Highlight the Author
To provide students with insight into the depth of poetry and story creation, I deem it necessary for young learners to learn about the writers of select literary creations across genre. By introducing the author, we help children recognize and experience that the author is a real, living being whose life may have in some way influenced his or her writing. Thus, after introducing the poetic works of the four authors noted herein, share a bit about them with your young learners. Be certain to have each of the authors' photos on-hand so the experience will be both visible and tangible (see on-line poetry selections by designated authors and bios in the bibliographic resource section of this unit).
In addition to introducing young learners to the author, before beginning each poetic work, introduce students to key vocabulary words as they relate to the style and content of each poem. To assist in this regard, the poetic selections that follow are prefaced with a listing of key vocabulary words. In this way, young learners will not only build a strong word base, but will also grasp the essence of the poetry selection. Before starting this unit, be sure to generally introduce students to some attribute of poetry and basic words associated with poetic creations as follows:
Comprehension Connections Through "Mime"
Beyond learning about the poems themselves, we want students not only to articulate their understanding of the poem in oral and written form, but to demonstrate their understanding through mime. Thus, "mime" should also be included as a reinforced vocabulary word with each poetic presentation. Emphasizing it will serve as a reminder for young learners to brainstorm on how to act out the poetic work. Thus, as the poem is read, students will be required to listen intently, zeroing on words that convey images and actions.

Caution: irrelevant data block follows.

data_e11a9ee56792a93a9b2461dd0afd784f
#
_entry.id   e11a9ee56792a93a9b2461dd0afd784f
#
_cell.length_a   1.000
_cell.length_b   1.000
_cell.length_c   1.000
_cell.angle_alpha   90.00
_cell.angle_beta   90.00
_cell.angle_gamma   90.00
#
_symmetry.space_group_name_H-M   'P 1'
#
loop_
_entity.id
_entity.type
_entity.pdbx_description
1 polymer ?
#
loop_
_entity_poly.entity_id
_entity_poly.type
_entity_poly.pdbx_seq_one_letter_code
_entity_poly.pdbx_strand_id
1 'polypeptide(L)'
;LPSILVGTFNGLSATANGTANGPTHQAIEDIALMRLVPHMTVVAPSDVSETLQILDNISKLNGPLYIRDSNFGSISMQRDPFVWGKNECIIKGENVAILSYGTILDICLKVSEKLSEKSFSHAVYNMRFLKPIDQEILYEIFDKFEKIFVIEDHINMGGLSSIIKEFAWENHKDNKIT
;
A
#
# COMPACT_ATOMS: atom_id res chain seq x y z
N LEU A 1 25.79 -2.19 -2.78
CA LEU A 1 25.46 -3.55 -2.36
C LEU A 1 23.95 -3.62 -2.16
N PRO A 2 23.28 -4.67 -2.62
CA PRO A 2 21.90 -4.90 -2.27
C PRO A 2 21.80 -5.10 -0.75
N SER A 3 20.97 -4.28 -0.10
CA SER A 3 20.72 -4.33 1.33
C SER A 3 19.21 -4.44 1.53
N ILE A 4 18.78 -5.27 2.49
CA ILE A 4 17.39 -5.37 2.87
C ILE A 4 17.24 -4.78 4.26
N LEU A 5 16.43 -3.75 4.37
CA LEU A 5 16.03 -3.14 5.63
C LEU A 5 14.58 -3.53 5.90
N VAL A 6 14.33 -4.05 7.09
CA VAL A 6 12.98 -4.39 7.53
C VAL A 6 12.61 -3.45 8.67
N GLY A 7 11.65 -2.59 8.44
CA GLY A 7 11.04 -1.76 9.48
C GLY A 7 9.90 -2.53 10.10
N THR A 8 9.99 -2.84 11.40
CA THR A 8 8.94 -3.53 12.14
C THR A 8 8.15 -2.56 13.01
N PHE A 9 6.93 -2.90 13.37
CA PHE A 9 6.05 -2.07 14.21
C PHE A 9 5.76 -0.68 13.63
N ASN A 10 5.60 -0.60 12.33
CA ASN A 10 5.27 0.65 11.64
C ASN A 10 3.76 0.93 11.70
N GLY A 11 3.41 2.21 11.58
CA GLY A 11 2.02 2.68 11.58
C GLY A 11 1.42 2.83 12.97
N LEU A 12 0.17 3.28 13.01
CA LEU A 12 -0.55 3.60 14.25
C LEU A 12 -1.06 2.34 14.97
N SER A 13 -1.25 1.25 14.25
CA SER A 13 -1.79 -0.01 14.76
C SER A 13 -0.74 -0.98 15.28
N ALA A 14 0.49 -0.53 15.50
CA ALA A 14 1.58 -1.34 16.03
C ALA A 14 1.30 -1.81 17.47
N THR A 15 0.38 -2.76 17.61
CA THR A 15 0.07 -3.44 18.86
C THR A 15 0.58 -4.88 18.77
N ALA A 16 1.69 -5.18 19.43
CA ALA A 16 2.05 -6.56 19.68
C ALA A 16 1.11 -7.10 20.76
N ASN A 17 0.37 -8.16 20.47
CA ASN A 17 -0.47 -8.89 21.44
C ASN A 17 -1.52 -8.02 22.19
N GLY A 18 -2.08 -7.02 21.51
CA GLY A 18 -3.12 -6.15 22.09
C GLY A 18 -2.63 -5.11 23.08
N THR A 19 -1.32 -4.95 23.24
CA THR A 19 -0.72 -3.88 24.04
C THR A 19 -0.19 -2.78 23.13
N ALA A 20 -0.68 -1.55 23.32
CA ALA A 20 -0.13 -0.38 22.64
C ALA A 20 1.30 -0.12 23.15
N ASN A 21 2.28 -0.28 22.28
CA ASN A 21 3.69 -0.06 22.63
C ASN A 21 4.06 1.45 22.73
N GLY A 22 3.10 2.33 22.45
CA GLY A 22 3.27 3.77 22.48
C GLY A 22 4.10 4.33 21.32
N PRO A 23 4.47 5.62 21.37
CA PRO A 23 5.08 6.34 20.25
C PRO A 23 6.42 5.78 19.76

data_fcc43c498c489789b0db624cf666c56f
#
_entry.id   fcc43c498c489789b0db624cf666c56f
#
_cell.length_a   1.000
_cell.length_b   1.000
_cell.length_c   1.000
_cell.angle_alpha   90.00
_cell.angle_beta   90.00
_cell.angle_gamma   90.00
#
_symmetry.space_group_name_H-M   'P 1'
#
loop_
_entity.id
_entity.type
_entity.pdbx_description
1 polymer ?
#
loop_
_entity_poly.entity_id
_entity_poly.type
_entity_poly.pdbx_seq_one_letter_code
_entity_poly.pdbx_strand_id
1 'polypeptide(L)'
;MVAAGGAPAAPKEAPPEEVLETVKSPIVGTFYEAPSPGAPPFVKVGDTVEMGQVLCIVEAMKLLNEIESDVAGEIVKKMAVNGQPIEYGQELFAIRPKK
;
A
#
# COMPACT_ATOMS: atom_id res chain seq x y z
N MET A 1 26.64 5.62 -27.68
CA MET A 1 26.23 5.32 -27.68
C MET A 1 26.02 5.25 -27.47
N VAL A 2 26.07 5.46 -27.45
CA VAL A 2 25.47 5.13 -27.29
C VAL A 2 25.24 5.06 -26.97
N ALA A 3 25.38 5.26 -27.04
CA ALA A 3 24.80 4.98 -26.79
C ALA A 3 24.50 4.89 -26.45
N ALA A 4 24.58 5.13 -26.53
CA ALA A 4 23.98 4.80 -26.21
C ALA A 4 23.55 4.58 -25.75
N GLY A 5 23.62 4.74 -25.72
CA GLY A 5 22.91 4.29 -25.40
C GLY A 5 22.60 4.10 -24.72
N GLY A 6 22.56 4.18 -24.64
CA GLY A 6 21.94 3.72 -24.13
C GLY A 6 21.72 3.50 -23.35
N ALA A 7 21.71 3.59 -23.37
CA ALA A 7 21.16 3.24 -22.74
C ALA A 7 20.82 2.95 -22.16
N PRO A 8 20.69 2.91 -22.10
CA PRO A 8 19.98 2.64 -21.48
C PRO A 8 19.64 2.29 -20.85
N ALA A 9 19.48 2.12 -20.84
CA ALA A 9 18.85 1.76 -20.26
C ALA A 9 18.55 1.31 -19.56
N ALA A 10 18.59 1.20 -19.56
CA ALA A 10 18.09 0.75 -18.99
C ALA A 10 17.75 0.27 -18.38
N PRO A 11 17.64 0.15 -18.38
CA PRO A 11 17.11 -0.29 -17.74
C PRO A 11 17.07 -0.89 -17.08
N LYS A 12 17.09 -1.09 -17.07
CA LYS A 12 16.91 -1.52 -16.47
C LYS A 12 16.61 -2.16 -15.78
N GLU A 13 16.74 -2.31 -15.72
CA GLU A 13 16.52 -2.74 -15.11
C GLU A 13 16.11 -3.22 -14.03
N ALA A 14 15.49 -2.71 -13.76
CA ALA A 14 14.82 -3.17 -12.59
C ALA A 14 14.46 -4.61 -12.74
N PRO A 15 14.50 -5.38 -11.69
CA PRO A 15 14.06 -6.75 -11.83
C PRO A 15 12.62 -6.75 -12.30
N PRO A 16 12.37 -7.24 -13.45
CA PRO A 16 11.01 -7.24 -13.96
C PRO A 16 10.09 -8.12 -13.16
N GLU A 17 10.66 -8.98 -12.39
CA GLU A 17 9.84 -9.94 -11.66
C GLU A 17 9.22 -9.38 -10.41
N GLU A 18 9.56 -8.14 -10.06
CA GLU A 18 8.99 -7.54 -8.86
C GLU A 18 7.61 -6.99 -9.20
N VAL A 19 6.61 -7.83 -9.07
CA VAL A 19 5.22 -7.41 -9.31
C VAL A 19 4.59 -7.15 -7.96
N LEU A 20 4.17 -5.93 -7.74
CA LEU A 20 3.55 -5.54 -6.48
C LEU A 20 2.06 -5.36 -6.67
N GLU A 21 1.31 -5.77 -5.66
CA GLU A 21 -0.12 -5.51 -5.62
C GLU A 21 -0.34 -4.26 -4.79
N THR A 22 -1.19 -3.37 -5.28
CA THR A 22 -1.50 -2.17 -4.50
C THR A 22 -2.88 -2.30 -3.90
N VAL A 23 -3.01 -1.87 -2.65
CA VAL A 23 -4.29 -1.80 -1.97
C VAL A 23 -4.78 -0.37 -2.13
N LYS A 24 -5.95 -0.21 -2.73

To help students grasp the mime concept, you will demonstrate that miming the poem is like to playing a game of charades. As students listen to each poem, they should think about the way the character might respond or act when conveying a specific action, message, or ideas within the poem. As a trial exercise, call on students to role play the qualities of anger, sadness, happiness, fear, hate, love, indifference, selfishness, fright, bravery, curiosity, and other character traits. Go a step further, and have them role play verbs and prepositional phrases like sailing across the sea, listening intently to Mom, cuddling with Dad, "rapping" with friends… (My third graders enthusiastically tried their hand at this. The laughter proved contagious as they executed their moves. When you introduce this lesson, you will find that something "clicks," and the children take on a serious stance, really getting into the feel of the literary work and the characters and images contained therein.) The primary goal here is to help students internalize language, bringing words to life and conveying meaningful messages through the art of using facial and body gestures.